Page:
We aggregate local news of events in Solomon Islands.
When the Prime Minister Manasseh Sogavare launched the “EziPei” eWallet service at the Heritage Park Hotel last Wednesday morning he said the Democratic Coalition Government for Advancement (DCGA) recognised the need for the improvement of the economic well-being of women, youth and the rural population.
He stressed that,” Our people are marginalized by the long distance and rough weather that makes travel very difficult and at times risky.”
“Those contribute to the economic and social challenges that we encounter every day,” he stated.
Mr Sogavare also expressed the government’s continuous support of initiatives to ensure the lives of the people would be positively impacted.
A decade ago in 2010, the then Solomon Islands Government sought help from the World Bank in investigating future growth prospects at home in order to better achieve the very same objectives recently highlighted by the Prime Minister.
In a subsequent report from the World Bank there was set out a strategic vision for future growth, equity and stability. The report was written to align with the then policy objectives of the government and to appeal to donor partners.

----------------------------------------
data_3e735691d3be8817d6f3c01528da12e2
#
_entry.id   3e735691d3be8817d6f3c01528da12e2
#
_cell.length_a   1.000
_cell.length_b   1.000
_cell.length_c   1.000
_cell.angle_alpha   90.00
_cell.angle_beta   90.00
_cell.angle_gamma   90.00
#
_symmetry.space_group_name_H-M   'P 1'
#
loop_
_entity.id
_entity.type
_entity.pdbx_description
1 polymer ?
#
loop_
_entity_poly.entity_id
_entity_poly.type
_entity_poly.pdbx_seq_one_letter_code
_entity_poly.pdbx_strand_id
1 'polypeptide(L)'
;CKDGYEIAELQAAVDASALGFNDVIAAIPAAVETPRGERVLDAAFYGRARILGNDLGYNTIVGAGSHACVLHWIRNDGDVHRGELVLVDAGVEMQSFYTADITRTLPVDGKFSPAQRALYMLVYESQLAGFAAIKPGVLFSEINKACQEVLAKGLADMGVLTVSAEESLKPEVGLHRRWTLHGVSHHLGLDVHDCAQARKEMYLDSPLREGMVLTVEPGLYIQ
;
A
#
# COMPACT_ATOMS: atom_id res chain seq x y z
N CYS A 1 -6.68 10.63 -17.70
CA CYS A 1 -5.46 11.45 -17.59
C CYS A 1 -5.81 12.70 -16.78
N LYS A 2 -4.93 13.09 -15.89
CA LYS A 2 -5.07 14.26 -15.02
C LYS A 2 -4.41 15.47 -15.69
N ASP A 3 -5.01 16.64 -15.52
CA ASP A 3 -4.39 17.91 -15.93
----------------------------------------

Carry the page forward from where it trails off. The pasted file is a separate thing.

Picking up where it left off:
It was significant in reading that report that the same geographical disadvantages, as mentioned last week by the Prime Minister, were raised and it was mentioned, along with several other factors, such as limited capacity for regulatory and economic reform, little could be expected in the medium term.
In the event, the medium time prediction from the World Bank have proven to be long term when it comes to alleviating the geographical barriers still marginalising the people in the rural areas of the country.
The same World Bank report went on to comment on other aspects that was considered would best realise opportunities for Solomon Islanders. I will quote just a few examples:
“Solomon Islands’ best prospects lie in realizing opportunities in areas where it has an existing advantage, and improving flows of people, resources, and ideas within the country and regionally.”
“Future economic growth in Solomon Islands will come from four primary sources: A vibrant smallholder agriculture sector. Most Solomon Islanders will continue to rely on smallholder agriculture for incomes and livelihoods. Improving productivity of smallholder agriculture is vital for food security and livelihoods. But even with the best policies, this growth will not be sufficient to provide economic opportunities for all, nor sufficient revenues to enable the Government to meet commitments for service delivery.”
“Solomon Islands is well endowed with natural resources, including world class tourism potential, forests and fisheries, gold and nickel. But good outcomes from exploiting these advantages are far from assured.”
“The chances of good outcomes will improve if the right policy and regulatory arrangements are in place to ensure that resource owners gain a fair share of benefits, and that Government is able to capture revenues and spend them equitably on public services. If natural resource industries are well integrated into local supply chains, they will also provide a major source of demand for local businesses.”